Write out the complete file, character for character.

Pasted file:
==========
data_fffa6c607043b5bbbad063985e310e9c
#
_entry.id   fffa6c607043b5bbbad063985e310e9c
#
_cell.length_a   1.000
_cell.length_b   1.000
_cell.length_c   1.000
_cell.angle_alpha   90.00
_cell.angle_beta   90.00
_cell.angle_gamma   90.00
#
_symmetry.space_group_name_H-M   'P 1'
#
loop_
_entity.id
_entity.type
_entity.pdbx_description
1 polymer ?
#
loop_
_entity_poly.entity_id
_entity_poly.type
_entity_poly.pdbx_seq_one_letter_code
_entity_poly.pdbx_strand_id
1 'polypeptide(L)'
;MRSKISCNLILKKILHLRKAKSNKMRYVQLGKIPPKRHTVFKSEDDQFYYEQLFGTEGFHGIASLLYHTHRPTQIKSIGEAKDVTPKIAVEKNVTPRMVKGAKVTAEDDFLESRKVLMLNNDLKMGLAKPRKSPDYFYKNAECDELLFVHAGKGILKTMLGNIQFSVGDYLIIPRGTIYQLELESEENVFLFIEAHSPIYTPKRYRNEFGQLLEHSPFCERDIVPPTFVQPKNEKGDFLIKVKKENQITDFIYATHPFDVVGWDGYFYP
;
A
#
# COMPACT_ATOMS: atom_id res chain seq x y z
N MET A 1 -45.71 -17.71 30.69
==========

data_fffa6c607043b5bbbad063985e310e9c
#
_entry.id   fffa6c607043b5bbbad063985e310e9c
#
_cell.length_a   1.000
_cell.length_b   1.000
_cell.length_c   1.000
_cell.angle_alpha   90.00
_cell.angle_beta   90.00
_cell.angle_gamma   90.00
#
_symmetry.space_group_name_H-M   'P 1'
#
loop_
_entity.id
_entity.type
_entity.pdbx_description
1 polymer ?
#
loop_
_entity_poly.entity_id
_entity_poly.type
_entity_poly.pdbx_seq_one_letter_code
_entity_poly.pdbx_strand_id
1 'polypeptide(L)'
;MRSKISCNLILKKILHLRKAKSNKMRYVQLGKIPPKRHTVFKSEDDQFYYEQLFGTEGFHGIASLLYHTHRPTQIKSIGEAKDVTPKIAVEKNVTPRMVKGAKVTAEDDFLESRKVLMLNNDLKMGLAKPRKSPDYFYKNAECDELLFVHAGKGILKTMLGNIQFSVGDYLIIPRGTIYQLELESEENVFLFIEAHSPIYTPKRYRNEFGQLLEHSPFCERDIVPPTFVQPKNEKGDFLIKVKKENQITDFIYATHPFDVVGWDGYFYP
;
A
#
# COMPACT_ATOMS: atom_id res chain seq x y z
N MET A 1 -45.71 -17.71 30.69